As children we would play in our two-car garage and open the door during storms to see the rain coming down, watch the lightning, and hear the rumbling thunder — we used to say, “God is bowling again.” A smile comes to my face as I think about that time — some memorable moments in that little brown house at 5311 Indiana Avenue in Fort Wayne. We moved there when I was about 2 and stayed there until I was a junior in high school.

My Own Personal Zoo

That little garage raised chickens for a science fair project my brother did, we raised a mountain lion cub there until we had to donate it to the local zoo, and it was home to my dog Pepper, who I got from a litter at my grandmother’s sister’s house in Tennessee. When we first got Pepper he wasn’t allowed in the house, so he lived in the garage at night and would howl endlessly. My dad, who’d insisted Pepper was to live in the garage and that it would be warm enough, was the one to let him in the house on the first cold night. “Just for tonight,” he said, but Pepper owned the house from that point forward, and all slippers and couches became his chew toys.

As I write this, my eyes tear up because I’ve squashed the feelings of losing my first dog, my first best friend. One day we were all playing basketball in the driveway. Pepper was jumping to get the ball as my brothers and I passed it, but he had one bad habit we were unable to break. He loved to chase cars.

The Roar of a Sports Car

As we played, a sports car with a loud muffler went by, and as I flash back, I think he slowed as he passed our driveway, and then zoomed off with Pepper chasing and barking. Then he slammed on his brakes so Pepper was in front of him, swerved over, and ran him down.

Pepper picked himself off the pavement, staggered painfully over to us, and died in our arms.

I cried for months and remember being in school and trying to hold back the tears, much as I’m doing now.


This was premeditated murder. My brother hopped in his car, chased the car down, and saw it was a neighbor boy who lived way down at the end of the street. He just laughed and said he was tired of the dog chasing his car, so he decided to teach him a lesson. This boy’s parents owned a local cemetery, and I always wondered how someone could intentionally take the life of an animal like that, then laugh about it.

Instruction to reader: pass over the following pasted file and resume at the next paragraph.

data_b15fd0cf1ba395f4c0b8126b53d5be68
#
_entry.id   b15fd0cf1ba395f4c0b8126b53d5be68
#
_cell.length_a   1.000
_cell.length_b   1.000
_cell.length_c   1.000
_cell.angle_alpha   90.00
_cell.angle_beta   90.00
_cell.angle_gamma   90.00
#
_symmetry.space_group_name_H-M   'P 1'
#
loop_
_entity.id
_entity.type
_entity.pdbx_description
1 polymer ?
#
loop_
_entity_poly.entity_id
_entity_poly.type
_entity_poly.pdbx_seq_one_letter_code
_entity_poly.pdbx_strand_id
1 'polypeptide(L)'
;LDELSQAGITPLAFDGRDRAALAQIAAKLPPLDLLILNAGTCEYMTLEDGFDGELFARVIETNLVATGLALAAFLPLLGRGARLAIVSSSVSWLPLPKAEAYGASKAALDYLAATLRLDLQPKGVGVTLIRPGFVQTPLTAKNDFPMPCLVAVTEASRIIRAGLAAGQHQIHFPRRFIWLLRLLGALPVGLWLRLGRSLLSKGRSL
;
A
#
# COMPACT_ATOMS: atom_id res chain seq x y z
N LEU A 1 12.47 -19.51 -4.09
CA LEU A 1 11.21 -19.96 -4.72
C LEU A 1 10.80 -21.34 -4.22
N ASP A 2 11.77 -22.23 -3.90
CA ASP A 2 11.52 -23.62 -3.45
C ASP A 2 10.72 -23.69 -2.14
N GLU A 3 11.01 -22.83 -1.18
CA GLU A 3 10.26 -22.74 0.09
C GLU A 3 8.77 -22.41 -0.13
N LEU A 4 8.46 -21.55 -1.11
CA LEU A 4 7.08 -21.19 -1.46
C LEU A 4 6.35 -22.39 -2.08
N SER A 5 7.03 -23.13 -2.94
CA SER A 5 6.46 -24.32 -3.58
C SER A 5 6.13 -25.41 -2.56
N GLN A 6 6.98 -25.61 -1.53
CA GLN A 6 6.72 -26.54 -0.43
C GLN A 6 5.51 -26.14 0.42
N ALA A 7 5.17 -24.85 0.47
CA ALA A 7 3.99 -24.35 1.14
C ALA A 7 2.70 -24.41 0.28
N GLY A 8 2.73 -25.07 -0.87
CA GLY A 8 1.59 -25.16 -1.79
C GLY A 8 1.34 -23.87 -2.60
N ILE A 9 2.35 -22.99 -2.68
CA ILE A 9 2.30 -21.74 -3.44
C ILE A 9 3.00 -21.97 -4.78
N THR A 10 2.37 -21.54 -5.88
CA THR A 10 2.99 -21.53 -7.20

Maybe he’d become desensitized, or it was a basic lack of respect for life, or maybe he was just a spoiled brat who had a lot of issues. In any case, none of us were ever really the same after that day. A harsh reality of life was brought to light by this kid’s evil deed.

That was our last family dog. We simply could not endure the pain of losing another. And it was not until many years later, when Laurie and I got married, that I had a dog in my household, when we got two, Pooter and Leo. We’ve not replaced them, again because the pain of losing them is too great. I remember crawling inside a smelly cage at the vet and holding Leo for his final hours, and lying with Pooter, who lived to be 17, when he finally passed.

Comforting the Pain

Those who don’t have or never had pets often don’t realize how attached we get. When I see notices of passing pets on Facebook, I always try to reach out to comfort people because I’ve lived the same pain.

The kids have been pushing for another dog, something they want desperately. I wrote about it once before. But with college looming in two years, and the promise of more travel as the birds fly the nest, we’ve been resisting.

The Fine Art of Dogs

Maybe dogs are on my mind because this week artist Joanne Mangi stayed with us in the world famous artists’ cabin, where artists stay when they visit to shoot videos. She painted an amazing fine art portrait of my assistant Ali’s dog, Sam, for an upcoming pet portrait video. Joanne has six dogs, something I envy. What I love about her dog portraits is that they are fine paintings, like a fine portrait, that you would be willing to hang in your home. Nothing cheesy (no dogs playing cards).

Focus on the Good Times

It would be better to focus on all the times I laughed as a kid as I played with my dog, as he walked with me through the park, waiting for me to throw the ball. Though avoiding pain is a good reason to not get another, the joys of life with a canine friend can outweigh the tough moments when we have to say goodbye. Our pets lift our souls, stay at our side, rely on us to care for them, and show they’re happy to see us when others don’t.